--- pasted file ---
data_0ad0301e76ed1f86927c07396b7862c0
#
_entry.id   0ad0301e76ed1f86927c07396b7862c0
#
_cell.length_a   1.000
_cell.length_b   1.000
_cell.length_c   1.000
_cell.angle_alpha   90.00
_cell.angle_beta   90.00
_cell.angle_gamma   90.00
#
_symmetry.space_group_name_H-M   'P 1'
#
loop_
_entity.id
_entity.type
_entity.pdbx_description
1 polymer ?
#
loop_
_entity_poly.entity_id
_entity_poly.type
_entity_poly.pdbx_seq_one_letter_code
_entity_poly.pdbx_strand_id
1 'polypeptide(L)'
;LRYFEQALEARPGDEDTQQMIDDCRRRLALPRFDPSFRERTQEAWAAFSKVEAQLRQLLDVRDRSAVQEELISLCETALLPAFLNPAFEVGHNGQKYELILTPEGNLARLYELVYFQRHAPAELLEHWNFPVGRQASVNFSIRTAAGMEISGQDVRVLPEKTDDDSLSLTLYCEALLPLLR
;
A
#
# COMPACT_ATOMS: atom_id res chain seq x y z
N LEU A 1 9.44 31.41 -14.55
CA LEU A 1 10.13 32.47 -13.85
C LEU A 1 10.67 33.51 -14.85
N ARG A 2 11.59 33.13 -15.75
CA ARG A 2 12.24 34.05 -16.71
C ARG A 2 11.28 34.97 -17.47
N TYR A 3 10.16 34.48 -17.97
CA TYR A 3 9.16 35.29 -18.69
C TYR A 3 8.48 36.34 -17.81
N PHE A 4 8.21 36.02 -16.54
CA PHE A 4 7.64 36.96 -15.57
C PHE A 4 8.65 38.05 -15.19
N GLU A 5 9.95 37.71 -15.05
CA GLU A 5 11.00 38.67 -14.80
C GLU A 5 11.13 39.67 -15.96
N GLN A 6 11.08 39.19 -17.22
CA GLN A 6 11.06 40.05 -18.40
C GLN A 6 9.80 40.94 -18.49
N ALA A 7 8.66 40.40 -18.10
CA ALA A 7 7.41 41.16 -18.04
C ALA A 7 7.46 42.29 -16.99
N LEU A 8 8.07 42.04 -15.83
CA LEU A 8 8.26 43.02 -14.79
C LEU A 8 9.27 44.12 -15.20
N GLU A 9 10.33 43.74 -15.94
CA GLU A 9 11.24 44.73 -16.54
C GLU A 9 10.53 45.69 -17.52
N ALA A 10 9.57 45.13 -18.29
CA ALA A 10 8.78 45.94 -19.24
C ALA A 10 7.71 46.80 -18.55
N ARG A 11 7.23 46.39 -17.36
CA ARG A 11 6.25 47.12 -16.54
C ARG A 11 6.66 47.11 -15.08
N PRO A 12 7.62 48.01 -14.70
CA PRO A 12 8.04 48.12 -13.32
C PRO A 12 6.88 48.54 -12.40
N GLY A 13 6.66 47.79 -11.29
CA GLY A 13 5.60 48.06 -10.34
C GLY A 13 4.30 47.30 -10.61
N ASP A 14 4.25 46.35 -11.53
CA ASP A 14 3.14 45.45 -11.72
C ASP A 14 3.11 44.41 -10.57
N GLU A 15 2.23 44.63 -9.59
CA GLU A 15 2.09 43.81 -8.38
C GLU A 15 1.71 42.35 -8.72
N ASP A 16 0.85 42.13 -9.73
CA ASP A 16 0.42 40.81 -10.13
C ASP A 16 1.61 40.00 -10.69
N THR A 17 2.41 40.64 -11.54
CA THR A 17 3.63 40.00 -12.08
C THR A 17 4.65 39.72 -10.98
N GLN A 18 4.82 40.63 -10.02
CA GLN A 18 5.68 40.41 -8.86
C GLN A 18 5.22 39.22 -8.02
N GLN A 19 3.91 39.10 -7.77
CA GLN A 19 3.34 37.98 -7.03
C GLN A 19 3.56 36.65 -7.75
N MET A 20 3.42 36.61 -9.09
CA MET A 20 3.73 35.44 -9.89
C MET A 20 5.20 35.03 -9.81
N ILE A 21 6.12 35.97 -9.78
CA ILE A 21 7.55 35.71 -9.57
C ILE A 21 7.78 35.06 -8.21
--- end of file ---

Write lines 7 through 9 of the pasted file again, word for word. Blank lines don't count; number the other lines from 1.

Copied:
_cell.length_c   1.000
_cell.angle_alpha   90.00
_cell.angle_beta   90.00